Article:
The following tips may be helpful in managing the presence of screens in your child’s everyday lives—after all, phones are going nowhere anytime soon, so we must acknowledge the negative impacts that phones can have and mitigate damage as much as we possibly can. Our children’s well-being depends on it.
Limit your own use
If it’s difficult for you to put down your phone when your child attempts to get your attention, imagine how challenging it is for a child, especially for those at an age when the line between fantasy and reality is already hard to distinguish.
Keep devices in a public space
Keeping tablets and kids’ phones in a space that you can see and monitor accordingly increases the likelihood they will be used according to the terms you established.
Discuss expectations before use
In a calm, non-judgmental tone, ask your child what they would like to do/watch on the device, then discuss when a good end-marker would be (such as at the end of an episode or level).
Incorporate device-free times
Establish times when devices are off-limits, such as during family dinners, directly before bed, or when company is over.
Install an app that limits screen time
Many apps currently exist that monitor duration of screen use for you; use them to your advantage!
Have family game nights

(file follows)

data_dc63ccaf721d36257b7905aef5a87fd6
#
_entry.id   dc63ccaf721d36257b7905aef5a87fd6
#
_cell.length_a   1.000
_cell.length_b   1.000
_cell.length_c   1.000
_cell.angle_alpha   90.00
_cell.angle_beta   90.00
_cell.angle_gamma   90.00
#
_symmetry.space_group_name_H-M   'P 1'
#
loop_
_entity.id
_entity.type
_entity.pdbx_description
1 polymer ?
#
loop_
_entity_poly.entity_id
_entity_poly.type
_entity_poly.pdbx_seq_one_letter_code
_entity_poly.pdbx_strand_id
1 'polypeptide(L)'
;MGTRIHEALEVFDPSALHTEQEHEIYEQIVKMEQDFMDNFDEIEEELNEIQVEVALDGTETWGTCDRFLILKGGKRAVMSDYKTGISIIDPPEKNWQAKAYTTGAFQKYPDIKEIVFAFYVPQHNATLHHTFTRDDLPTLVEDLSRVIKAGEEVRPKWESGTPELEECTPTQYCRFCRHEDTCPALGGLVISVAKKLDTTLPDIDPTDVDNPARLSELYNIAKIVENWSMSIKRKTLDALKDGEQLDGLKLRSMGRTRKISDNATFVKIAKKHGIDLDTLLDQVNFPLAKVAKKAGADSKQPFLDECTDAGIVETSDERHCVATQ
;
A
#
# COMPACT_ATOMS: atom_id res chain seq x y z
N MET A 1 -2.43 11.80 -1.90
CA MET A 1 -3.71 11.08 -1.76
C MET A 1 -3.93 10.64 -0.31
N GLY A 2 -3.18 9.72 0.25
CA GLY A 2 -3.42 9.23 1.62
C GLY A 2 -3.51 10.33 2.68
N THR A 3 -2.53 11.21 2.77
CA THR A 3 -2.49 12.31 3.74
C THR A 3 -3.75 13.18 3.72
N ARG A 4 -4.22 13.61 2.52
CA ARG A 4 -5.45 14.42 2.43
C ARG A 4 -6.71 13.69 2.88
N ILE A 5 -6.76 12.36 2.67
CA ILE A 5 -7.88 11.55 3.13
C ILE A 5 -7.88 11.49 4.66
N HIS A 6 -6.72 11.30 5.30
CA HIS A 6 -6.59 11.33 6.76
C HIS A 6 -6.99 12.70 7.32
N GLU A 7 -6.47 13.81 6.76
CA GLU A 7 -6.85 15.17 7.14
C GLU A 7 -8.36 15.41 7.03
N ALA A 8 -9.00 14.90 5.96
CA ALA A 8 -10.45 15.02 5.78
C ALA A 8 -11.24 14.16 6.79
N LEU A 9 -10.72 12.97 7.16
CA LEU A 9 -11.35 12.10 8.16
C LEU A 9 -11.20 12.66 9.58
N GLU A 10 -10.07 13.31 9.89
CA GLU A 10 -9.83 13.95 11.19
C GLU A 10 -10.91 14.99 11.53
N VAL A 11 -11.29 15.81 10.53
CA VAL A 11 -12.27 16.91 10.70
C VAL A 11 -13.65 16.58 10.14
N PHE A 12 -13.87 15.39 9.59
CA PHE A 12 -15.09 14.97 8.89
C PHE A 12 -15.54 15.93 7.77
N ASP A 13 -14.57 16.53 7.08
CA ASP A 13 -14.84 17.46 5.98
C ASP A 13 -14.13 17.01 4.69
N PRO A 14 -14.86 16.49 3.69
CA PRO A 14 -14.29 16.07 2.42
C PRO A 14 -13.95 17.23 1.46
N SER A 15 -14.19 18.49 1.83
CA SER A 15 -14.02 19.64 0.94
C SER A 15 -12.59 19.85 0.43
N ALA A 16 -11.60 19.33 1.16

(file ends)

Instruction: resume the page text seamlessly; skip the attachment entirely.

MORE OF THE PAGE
Choose a night or two per week when your family can engage with each other without the distraction of devices. Choose games that are appropriate for your child’s age and developmental level, grab some snacks and be open to the possibility that this seemingly corny pastime can be incredibly fun!
Sometimes the easiest solution to nixing screen time is to make your way out into the great outdoors. While Midwest winters don’t always make this easy, it could be as simple as gathering snow for a sensory bin, walking around the block, or blowing bubbles on the porch (bonus points if they freeze!)
Read actual books
While many schools have progressed to work and reading assignments on a tablet, be sure to create breaks from these and encourage actual book handling and reading—ideally every single day.
Keep ‘em busy!
Enroll your child in activities such as sports, art classes, etc.; it will keep their brains engaged, their dopamine levels activated and their social skills sharpened.
Set expectations and enforce them
This may be the most challenging guideline of all; but it’s arguably the most important. And be sure that any and all caregivers are practicing the same limitations to establish and maintain consistency.